The partner can break the terms of this agreement only by the approval
of the other partner.
Place and date
FUNNEL PRINCIPLE FOR BENCHMARKING
Funnel-principle is useful when used in visiting to a benchmarking
partner for learning from the partner's best practices. The method
was originally created by Mr. Jorma Kylander, JKC Consulting Oy, Finland
for sales negotiations.
Funnel-principle supports a systematic and effective consultation
practice. It enables to understand the partner's present situation
regarding to the topic in question, to listen to his/her argumentations
and premises without prejudices, to depict the found out facts as
useful for the benchmarking needs as well as to use achieved information
for improvement purposes within the benchmarking item. The win / win
-achievements are emphasized in using the funnel-principle (see the
Figure 3. Funnel principle for benchmarking
The funnel-principle consists of the following stages:
1. Effective opening "The first five minutes"
Positive start / first impression - Using an effective small talk
Short company presentations
What is the idea of this benchmarking and how to do it
2. Listening stage
Finding out the present situation of the partner
Activate the partner to speak - Using effective "opening question(s)"
Being a good listener
Making notes effectively
Using appropriate techniques for promoting the conversation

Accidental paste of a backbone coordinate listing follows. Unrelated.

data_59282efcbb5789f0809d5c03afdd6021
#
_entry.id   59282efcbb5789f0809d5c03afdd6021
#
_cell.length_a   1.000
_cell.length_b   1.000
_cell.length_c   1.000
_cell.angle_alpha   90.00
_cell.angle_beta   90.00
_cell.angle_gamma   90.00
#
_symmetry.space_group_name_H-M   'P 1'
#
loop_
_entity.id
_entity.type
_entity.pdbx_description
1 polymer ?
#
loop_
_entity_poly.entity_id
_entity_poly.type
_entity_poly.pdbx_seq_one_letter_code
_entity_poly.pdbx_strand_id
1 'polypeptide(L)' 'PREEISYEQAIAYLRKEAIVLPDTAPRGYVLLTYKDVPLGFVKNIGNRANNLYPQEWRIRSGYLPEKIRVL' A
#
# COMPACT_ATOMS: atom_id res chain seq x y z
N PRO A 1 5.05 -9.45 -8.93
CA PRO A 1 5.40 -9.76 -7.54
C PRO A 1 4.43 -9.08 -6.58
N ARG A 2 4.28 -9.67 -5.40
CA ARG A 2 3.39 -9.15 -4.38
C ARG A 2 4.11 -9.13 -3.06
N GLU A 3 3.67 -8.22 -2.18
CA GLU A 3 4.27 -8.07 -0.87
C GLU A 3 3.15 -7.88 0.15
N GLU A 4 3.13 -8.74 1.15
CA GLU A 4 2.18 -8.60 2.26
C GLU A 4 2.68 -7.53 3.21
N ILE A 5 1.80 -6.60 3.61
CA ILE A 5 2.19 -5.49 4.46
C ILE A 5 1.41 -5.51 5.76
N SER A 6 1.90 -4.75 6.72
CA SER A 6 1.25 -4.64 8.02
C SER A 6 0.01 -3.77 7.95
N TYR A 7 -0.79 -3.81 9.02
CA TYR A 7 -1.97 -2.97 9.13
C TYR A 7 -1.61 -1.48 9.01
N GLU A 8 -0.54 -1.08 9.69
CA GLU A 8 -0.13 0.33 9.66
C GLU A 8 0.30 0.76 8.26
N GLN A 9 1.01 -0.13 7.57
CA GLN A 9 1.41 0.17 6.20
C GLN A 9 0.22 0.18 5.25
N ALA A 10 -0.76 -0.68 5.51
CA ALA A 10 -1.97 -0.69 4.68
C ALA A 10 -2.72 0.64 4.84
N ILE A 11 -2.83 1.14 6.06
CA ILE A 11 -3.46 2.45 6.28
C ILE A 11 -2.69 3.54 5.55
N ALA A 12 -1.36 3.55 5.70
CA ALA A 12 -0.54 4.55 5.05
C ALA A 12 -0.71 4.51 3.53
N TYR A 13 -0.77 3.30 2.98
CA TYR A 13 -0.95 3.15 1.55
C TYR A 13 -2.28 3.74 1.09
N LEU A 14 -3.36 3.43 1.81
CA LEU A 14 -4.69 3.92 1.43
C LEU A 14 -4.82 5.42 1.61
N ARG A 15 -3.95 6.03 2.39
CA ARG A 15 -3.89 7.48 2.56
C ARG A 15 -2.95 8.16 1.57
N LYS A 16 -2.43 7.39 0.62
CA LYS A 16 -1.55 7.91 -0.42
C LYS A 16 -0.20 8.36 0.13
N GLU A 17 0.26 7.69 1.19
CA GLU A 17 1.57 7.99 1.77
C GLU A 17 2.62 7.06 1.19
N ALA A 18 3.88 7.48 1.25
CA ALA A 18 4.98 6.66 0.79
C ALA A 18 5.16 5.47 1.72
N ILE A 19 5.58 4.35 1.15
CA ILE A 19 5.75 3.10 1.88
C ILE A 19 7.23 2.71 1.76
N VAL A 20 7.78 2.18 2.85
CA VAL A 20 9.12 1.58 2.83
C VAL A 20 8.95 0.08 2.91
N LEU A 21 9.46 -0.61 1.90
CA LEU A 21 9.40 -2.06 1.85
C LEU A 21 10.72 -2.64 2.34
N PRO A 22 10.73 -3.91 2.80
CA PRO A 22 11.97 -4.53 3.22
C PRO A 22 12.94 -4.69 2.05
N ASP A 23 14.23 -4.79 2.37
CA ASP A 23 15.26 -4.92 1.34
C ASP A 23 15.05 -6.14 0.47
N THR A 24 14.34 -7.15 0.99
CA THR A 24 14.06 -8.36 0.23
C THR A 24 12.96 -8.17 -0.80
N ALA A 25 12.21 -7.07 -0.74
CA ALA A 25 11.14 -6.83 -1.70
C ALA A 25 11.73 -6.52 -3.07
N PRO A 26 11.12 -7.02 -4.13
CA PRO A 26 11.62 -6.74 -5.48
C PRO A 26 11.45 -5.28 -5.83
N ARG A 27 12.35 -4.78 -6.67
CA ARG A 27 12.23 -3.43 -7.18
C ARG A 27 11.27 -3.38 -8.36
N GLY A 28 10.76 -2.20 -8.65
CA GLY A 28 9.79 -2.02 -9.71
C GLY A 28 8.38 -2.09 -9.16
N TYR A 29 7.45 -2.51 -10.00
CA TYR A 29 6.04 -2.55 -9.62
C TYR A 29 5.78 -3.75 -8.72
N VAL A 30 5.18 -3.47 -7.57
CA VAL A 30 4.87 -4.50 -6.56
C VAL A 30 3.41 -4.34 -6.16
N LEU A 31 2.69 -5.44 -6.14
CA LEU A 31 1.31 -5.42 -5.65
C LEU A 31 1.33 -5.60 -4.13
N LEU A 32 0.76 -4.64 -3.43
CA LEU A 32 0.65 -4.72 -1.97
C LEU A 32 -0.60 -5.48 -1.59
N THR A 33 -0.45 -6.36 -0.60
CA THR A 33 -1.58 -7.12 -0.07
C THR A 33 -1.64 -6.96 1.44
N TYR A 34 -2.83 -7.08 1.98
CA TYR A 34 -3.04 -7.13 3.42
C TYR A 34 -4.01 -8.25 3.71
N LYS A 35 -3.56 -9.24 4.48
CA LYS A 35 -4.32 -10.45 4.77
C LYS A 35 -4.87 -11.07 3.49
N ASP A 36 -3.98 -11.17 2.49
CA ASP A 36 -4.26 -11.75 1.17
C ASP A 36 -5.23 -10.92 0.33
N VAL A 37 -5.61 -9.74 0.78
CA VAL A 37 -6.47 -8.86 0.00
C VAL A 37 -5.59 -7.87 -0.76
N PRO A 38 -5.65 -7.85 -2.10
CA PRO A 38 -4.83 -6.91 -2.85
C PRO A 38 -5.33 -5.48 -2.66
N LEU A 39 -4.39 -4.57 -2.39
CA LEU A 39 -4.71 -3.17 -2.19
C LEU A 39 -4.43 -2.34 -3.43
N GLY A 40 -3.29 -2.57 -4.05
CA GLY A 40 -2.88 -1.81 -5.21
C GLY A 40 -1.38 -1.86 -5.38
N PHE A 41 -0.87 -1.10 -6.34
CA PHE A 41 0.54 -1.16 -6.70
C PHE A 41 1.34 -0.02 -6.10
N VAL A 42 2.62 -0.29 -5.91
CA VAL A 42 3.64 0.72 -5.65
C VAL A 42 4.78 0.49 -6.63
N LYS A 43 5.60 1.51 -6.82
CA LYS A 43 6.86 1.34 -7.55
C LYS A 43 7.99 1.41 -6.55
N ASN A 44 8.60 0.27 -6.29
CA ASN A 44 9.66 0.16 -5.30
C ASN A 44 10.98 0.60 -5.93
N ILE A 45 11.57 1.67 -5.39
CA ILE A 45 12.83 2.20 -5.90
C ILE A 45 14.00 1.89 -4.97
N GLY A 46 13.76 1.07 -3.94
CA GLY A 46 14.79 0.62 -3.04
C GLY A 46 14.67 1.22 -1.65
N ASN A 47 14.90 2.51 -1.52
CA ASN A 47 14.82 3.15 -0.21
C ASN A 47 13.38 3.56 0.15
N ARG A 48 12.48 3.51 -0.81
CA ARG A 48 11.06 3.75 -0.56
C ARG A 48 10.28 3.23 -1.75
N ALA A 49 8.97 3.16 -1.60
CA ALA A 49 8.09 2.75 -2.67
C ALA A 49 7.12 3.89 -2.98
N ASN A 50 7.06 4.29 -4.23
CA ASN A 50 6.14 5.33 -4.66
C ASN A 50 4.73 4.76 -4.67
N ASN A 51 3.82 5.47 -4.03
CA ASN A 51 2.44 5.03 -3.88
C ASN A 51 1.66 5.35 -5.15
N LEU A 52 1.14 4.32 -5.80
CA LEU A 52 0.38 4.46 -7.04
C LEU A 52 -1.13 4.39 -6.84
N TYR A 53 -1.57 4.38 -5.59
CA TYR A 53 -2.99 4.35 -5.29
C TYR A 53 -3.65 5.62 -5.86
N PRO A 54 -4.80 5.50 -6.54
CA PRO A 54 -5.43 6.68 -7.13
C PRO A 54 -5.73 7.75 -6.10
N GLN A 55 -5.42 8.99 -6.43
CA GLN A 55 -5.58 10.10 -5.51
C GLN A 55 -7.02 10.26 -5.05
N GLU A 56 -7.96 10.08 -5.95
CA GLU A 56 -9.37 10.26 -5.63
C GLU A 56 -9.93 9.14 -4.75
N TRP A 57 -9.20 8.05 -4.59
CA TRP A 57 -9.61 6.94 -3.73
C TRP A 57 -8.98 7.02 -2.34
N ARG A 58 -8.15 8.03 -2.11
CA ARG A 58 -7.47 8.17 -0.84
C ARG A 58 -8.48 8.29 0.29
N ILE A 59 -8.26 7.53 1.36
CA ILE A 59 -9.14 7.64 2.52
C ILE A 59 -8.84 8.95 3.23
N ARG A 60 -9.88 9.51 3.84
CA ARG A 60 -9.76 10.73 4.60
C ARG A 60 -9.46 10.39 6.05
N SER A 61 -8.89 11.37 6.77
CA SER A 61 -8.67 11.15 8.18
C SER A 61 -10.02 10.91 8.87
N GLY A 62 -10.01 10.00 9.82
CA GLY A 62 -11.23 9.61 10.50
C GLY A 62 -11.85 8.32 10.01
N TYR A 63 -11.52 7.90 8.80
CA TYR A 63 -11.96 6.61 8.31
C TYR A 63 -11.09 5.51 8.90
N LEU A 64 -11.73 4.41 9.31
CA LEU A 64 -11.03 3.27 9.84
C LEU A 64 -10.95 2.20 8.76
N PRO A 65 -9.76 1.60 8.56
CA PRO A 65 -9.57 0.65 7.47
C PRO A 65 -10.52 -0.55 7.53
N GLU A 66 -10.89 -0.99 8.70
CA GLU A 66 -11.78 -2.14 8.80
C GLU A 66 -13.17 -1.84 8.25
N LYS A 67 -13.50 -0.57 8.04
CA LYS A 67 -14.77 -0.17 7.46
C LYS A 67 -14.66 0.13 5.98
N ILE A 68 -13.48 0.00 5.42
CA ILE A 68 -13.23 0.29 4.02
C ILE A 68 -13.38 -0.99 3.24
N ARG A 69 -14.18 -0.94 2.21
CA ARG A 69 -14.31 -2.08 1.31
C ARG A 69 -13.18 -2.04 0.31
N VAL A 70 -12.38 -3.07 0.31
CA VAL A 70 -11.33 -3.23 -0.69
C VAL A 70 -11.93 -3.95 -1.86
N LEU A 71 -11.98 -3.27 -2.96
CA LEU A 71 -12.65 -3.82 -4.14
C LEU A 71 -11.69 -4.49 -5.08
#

Understanding and recognizing one's own and partner's personality
Creating a pleasant atmosphere
Using a professional interview techniques
3. Questioning stage
Finding out the information areas necessary for this benchmarking
Using right types of questions - Using "umbrella questions"
Activating the partner
Finding out the key issues of the partner's practices
4. Detailing and facts stage
Fact finding - Specifying details of the practices, getting examples
and background information (reasons, premises, etc.)
Using right types of questions - Using detailed "focus questions"
Listening to the partner
Steering the conversation to the needs of this benchmarking
Summarizing the findings
Agreeing on the next possible meeting or contacts for further considerations
5. Tailoring stage
Tailoring the findings for the purposes of this benchmarking
Solutions for the benchmarking needs
Considering the benefit(s) for this benchmarking case
6. Closing stage
Feedback to the benchmarking partner
7. Improvement stage
Realizing the improvements as a project
material has been presented in different forms in differerent seminars
or conferences, e.g. in London, UK 1998, Singapore 1998, and Kiev,